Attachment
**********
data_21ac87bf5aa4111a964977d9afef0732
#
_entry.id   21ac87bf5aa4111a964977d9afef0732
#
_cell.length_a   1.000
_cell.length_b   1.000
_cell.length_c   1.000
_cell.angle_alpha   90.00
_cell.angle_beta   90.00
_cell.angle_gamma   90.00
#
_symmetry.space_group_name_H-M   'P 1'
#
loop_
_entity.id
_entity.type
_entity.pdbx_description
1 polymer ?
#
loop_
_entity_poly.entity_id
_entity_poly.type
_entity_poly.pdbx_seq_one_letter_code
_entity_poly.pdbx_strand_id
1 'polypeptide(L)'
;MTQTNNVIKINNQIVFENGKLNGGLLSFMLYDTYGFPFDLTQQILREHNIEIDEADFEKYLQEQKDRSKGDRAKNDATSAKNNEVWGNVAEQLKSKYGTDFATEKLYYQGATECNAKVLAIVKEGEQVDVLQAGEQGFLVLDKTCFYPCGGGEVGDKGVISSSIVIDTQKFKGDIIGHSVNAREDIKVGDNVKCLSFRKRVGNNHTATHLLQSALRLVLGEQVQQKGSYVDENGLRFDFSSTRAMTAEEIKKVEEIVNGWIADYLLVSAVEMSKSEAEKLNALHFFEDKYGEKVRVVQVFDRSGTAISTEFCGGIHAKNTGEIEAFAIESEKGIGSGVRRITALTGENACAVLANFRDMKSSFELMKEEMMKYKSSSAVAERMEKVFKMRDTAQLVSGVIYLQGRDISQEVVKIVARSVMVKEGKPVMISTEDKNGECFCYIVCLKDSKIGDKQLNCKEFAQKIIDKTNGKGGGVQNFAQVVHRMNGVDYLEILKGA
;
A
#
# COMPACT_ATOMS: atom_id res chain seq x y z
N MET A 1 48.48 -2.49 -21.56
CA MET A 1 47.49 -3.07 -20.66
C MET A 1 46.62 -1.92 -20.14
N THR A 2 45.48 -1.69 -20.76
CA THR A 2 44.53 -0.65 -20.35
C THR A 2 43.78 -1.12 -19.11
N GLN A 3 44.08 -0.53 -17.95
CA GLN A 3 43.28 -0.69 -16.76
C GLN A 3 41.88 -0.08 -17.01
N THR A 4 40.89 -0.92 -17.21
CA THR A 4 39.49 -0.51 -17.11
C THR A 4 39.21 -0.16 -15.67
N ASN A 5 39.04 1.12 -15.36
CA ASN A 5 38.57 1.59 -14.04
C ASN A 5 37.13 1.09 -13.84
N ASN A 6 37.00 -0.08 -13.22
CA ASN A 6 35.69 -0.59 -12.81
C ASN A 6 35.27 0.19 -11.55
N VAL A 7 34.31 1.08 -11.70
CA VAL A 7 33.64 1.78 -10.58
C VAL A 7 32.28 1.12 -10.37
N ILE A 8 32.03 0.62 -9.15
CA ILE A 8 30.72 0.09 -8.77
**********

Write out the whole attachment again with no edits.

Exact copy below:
data_21ac87bf5aa4111a964977d9afef0732
#
_entry.id   21ac87bf5aa4111a964977d9afef0732
#
_cell.length_a   1.000
_cell.length_b   1.000
_cell.length_c   1.000
_cell.angle_alpha   90.00
_cell.angle_beta   90.00
_cell.angle_gamma   90.00
#
_symmetry.space_group_name_H-M   'P 1'
#
loop_
_entity.id
_entity.type
_entity.pdbx_description
1 polymer ?
#
loop_
_entity_poly.entity_id
_entity_poly.type
_entity_poly.pdbx_seq_one_letter_code
_entity_poly.pdbx_strand_id
1 'polypeptide(L)'
;MTQTNNVIKINNQIVFENGKLNGGLLSFMLYDTYGFPFDLTQQILREHNIEIDEADFEKYLQEQKDRSKGDRAKNDATSAKNNEVWGNVAEQLKSKYGTDFATEKLYYQGATECNAKVLAIVKEGEQVDVLQAGEQGFLVLDKTCFYPCGGGEVGDKGVISSSIVIDTQKFKGDIIGHSVNAREDIKVGDNVKCLSFRKRVGNNHTATHLLQSALRLVLGEQVQQKGSYVDENGLRFDFSSTRAMTAEEIKKVEEIVNGWIADYLLVSAVEMSKSEAEKLNALHFFEDKYGEKVRVVQVFDRSGTAISTEFCGGIHAKNTGEIEAFAIESEKGIGSGVRRITALTGENACAVLANFRDMKSSFELMKEEMMKYKSSSAVAERMEKVFKMRDTAQLVSGVIYLQGRDISQEVVKIVARSVMVKEGKPVMISTEDKNGECFCYIVCLKDSKIGDKQLNCKEFAQKIIDKTNGKGGGVQNFAQVVHRMNGVDYLEILKGA
;
A
#
# COMPACT_ATOMS: atom_id res chain seq x y z
N MET A 1 48.48 -2.49 -21.56
CA MET A 1 47.49 -3.07 -20.66
C MET A 1 46.62 -1.92 -20.14
N THR A 2 45.48 -1.69 -20.76
CA THR A 2 44.53 -0.65 -20.35
C THR A 2 43.78 -1.12 -19.11
N GLN A 3 44.08 -0.53 -17.95
CA GLN A 3 43.28 -0.69 -16.76
C GLN A 3 41.88 -0.08 -17.01
N THR A 4 40.89 -0.92 -17.21
CA THR A 4 39.49 -0.51 -17.11
C THR A 4 39.21 -0.16 -15.67
N ASN A 5 39.04 1.12 -15.36
CA ASN A 5 38.57 1.59 -14.04
C ASN A 5 37.13 1.09 -13.84
N ASN A 6 37.00 -0.08 -13.22
CA ASN A 6 35.69 -0.59 -12.81
C ASN A 6 35.27 0.19 -11.55
N VAL A 7 34.31 1.08 -11.70
CA VAL A 7 33.64 1.78 -10.58
C VAL A 7 32.28 1.12 -10.37
N ILE A 8 32.03 0.62 -9.15
CA ILE A 8 30.72 0.09 -8.77